# Re: Cantor's Diagonal

From: Barry Brent <barryb0.domain.name.hidden>
Date: Tue, 20 Nov 2007 16:39:54 -0600

You're saying that, just because you can *write down* the missing
sequence (at the beginning, middle or anywhere else in the list), it
follows that there *is* no missing sequence. Looks pretty wrong to me.

Cantor's proof disqualifies any candidate enumeration. You respond
by saying, "well, here's another candidate!" But Cantor's procedure
disqualified *any*, repeat *any* candidate enumeration.

Barry Brent

On Nov 20, 2007, at 11:42 AM, Torgny Tholerus wrote:

> Bruno Marchal skrev:
>> But then the complementary sequence (with the 0 and 1 permuted) is
>> also well defined, in Platonia or in the mind of God(s)
>>
>> 0 1 1 0 1 1 ...
>>
>> But this infinite sequence cannot be in the list, above. The "God"
>> in question has to ackonwledge that.
>> The complementary sequence is clearly different
>> -from the 0th sequence (1, 0, 0, 1, 1, 1, 0 ..., because it
>> differs at the first (better the 0th) entry.
>> -from the 1th sequence (0, 0, 0, 1, 1, 0, 1 ... because it differs
>> at the second (better the 1th) entry.
>> -from the 2th sequence (0, 0, 0, 1, 1, 0, 1 ... because it differs
>> at the third (better the 2th) entry.
>> and so one.
>> So, we see that as far as we consider the bijection above well
>> determined (by God, for example), then we can say to that God that
>> the bijection misses one of the neighbor sheep, indeed the "sheep"
>> constituted by the infinite binary sequence complementary to the
>> diagonal sequence cannot be in the list, and that sequence is also
>> well determined (given that the whole table is).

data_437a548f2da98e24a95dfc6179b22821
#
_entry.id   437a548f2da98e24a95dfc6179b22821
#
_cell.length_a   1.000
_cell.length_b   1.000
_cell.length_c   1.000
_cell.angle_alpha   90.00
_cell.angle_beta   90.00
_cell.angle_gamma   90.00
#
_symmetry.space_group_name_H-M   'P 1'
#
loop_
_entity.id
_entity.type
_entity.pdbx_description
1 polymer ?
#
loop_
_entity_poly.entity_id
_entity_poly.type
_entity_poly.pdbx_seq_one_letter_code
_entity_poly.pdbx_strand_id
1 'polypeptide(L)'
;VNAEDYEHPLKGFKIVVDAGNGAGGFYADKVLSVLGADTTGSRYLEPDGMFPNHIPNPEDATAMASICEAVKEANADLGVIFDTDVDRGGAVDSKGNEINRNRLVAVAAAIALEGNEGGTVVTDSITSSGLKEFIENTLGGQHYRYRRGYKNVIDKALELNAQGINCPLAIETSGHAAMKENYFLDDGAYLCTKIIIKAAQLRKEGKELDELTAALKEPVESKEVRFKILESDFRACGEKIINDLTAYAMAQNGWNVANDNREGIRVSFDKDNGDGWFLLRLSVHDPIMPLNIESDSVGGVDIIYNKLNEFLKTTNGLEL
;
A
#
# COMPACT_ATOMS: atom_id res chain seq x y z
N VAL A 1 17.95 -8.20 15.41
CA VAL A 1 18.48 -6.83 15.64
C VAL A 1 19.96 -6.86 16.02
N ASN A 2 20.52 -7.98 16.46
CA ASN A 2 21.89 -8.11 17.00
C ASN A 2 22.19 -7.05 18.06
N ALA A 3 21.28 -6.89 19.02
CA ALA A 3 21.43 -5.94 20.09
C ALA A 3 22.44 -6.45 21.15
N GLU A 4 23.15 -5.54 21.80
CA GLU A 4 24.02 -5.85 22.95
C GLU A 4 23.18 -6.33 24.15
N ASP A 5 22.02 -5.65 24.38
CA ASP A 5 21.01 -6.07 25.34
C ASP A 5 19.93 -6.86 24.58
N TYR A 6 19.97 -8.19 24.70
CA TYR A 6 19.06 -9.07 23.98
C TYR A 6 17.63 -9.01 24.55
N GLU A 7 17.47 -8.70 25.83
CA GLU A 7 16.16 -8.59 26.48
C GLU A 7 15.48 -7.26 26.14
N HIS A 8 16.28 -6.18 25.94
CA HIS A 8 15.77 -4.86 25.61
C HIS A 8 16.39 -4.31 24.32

>>
>> But this means that this bijection fails. Now the reasoning did
>> not depend at all on the choice of any particular bijection-
>> candidate. Any conceivable bijection will lead to a well
>> determined infinite table of binary numbers. And this will
>> determine the diagonal sequence and then the complementary
>> diagonal sequence, and this one cannot be in the list, because it
>> contradicts all sequences in the list when they cross the diagonal
>> (do the drawing on paper).
>>
>> Conclusion: 2^N, the set of infinite binary sequences, is not
>> enumerable.
>>
>> All right?
>
> An ultrafinitist comment to this:
> ======
> You can add this complementary sequence to the end of the list.
> That will make you have a list with this complementary sequence
> included.
>
> But then you can make a new complementary sequence, that is not
> inluded. But you can then add this new sequence to the end of the
> extended list, and then you have a bijection with this new sequence
> also. And if you try to make another new sequence, I will add that
> sequence too, and this I will do an infinite number of times. So
> you will not be able to prove that there is no bijection...
> ======
> What is wrong with this conclusion?
>
> --
> Torgny
>
> >

Dr. Barry Brent
barrybrent.domain.name.hidden